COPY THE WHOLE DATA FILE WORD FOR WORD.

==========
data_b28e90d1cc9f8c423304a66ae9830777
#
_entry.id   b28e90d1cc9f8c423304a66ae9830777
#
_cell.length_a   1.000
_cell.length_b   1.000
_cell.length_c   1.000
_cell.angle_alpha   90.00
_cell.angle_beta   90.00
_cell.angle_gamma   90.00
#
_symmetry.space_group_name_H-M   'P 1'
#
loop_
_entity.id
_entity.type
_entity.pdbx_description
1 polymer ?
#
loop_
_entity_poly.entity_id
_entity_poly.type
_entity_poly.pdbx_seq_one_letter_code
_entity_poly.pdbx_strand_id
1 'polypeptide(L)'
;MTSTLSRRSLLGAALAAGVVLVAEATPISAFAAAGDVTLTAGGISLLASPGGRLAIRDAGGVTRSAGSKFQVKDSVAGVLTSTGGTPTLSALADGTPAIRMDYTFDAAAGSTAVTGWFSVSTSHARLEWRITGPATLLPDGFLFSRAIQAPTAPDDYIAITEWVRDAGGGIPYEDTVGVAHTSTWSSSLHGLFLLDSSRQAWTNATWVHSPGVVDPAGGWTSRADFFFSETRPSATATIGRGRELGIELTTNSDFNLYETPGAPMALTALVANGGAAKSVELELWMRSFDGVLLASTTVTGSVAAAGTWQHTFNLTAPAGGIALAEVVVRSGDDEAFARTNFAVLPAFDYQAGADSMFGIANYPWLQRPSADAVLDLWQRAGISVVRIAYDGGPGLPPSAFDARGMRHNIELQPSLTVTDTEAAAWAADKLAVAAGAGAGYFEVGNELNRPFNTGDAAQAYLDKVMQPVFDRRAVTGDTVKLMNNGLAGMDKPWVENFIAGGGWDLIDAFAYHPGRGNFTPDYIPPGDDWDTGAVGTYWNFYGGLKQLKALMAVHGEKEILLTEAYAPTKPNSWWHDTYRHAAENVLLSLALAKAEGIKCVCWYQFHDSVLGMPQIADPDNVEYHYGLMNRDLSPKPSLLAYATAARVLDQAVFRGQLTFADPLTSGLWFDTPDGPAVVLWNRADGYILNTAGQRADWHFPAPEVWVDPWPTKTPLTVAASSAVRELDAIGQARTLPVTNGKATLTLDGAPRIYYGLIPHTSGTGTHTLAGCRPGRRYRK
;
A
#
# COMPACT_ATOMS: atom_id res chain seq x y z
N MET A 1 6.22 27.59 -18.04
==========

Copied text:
data_b28e90d1cc9f8c423304a66ae9830777
#
_entry.id   b28e90d1cc9f8c423304a66ae9830777
#
_cell.length_a   1.000
_cell.length_b   1.000
_cell.length_c   1.000
_cell.angle_alpha   90.00
_cell.angle_beta   90.00
_cell.angle_gamma   90.00
#
_symmetry.space_group_name_H-M   'P 1'
#
loop_
_entity.id
_entity.type
_entity.pdbx_description
1 polymer ?
#
loop_
_entity_poly.entity_id
_entity_poly.type
_entity_poly.pdbx_seq_one_letter_code
_entity_poly.pdbx_strand_id
1 'polypeptide(L)'
;MTSTLSRRSLLGAALAAGVVLVAEATPISAFAAAGDVTLTAGGISLLASPGGRLAIRDAGGVTRSAGSKFQVKDSVAGVLTSTGGTPTLSALADGTPAIRMDYTFDAAAGSTAVTGWFSVSTSHARLEWRITGPATLLPDGFLFSRAIQAPTAPDDYIAITEWVRDAGGGIPYEDTVGVAHTSTWSSSLHGLFLLDSSRQAWTNATWVHSPGVVDPAGGWTSRADFFFSETRPSATATIGRGRELGIELTTNSDFNLYETPGAPMALTALVANGGAAKSVELELWMRSFDGVLLASTTVTGSVAAAGTWQHTFNLTAPAGGIALAEVVVRSGDDEAFARTNFAVLPAFDYQAGADSMFGIANYPWLQRPSADAVLDLWQRAGISVVRIAYDGGPGLPPSAFDARGMRHNIELQPSLTVTDTEAAAWAADKLAVAAGAGAGYFEVGNELNRPFNTGDAAQAYLDKVMQPVFDRRAVTGDTVKLMNNGLAGMDKPWVENFIAGGGWDLIDAFAYHPGRGNFTPDYIPPGDDWDTGAVGTYWNFYGGLKQLKALMAVHGEKEILLTEAYAPTKPNSWWHDTYRHAAENVLLSLALAKAEGIKCVCWYQFHDSVLGMPQIADPDNVEYHYGLMNRDLSPKPSLLAYATAARVLDQAVFRGQLTFADPLTSGLWFDTPDGPAVVLWNRADGYILNTAGQRADWHFPAPEVWVDPWPTKTPLTVAASSAVRELDAIGQARTLPVTNGKATLTLDGAPRIYYGLIPHTSGTGTHTLAGCRPGRRYRK
;
A
#
# COMPACT_ATOMS: atom_id res chain seq x y z
N MET A 1 6.22 27.59 -18.04